Alongside with Hadoop there are other open source projects related to it and the most important ones are Hive and HBase.

Hive is a data warehouse system for Hadoop that facilitates easy data summarization, ad-hoc queries, and the analysis of large datasets stored in Hadoop. Essentially it projects structure onto this data and query the data using a SQL-like language called HiveQL.

BigTable, so it is a column-oriented data store.

Hadoop is not an out-of-the-box solution that you can simply deploy and start to use but it is a framework that you can leverage on to build your Big Data processing logic and get some information from it.

The Oracle approach

Oracle offers a broad portfolio of products to help enterprises acquire, manage and integrate Big Data with existing information, with the goal of achieving a complete view of business in the fastest, most reliable and cost effective way.

Oracle offer an engineered system of hardware and software called Oracle Big Data Appliance which is designed to derive value from their Big Data strategies. It incorporates Cloudera’s Distribution which is a packaged version of Hadoop with a management console; it also has an open source distribution of R language which is used for mathematical and statistical data analysis.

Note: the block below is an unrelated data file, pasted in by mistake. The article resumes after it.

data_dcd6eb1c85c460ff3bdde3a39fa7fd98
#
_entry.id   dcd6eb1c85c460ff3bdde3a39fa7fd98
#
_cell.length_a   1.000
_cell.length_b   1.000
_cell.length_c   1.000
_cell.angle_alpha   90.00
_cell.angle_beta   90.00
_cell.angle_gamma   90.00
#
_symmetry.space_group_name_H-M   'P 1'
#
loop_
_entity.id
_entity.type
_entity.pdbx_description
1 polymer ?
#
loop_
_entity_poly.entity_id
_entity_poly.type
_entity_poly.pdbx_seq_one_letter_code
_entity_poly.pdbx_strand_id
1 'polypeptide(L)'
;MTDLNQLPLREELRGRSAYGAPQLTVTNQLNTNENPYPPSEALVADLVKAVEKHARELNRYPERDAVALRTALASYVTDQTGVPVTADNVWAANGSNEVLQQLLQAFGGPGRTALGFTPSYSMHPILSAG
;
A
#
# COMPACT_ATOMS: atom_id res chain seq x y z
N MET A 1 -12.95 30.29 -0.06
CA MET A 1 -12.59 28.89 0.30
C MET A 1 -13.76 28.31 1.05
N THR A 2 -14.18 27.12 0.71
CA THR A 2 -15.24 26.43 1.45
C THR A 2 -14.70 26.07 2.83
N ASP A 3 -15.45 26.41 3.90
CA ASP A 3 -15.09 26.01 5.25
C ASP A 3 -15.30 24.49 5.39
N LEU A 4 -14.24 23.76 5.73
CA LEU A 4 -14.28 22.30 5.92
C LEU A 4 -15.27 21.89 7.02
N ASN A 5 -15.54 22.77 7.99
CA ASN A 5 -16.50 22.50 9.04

Another product they offer is Oracle In-Memory Machine which is another engineered system of hardware and software for business intelligence (BI), giving extreme performance and providing advanced data visualisation and exploration to quickly provide actionable insight from large amounts of data. This solution can access different data sources to get structured and unstructured data.

It is worth mentioning that Oracle also provides Oracle NoSQL databases with Oracle Database 11g.

Conclusions

Oracle is undoubtedly investing a lot on the Big Data revolution and it is at a good position to be the major player in this arena. Oracle experience comes from databases and structured data, therefore this innovation from Oracle is seen as a natural progress.

Hadoop has been in the open source community for a few years and it is now getting a big momentum as more IT providers are using it either in their software or cloud solutions.

At the moment it is a fundamental piece of the Big Data puzzle in order to analyse large amount of raw data at low level.

Big Data management can be very complicated so when selecting tools for data analyses there are few considerations to take into account:

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    • Where will the data be processed? Locally-hosted software, dedicated appliance or in the cloud?
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  • From where does the data originate? How will that data be transported? Often it is easier to move the application close to the data (data affinity) so to avoid network latency.
    • How clean is the data? Variety means that it needs a lot of cleaning and that costs (time and money).
    • What is your organisational culture? Do you have teams with the necessary skills to analyse the data? Analysing data needs the creative ability to look at problems in different ways.
    • What do you want to do with the data? Having some idea about the outcomes of the analysis may help to identify patterns in the data.



    Vincent Carbonare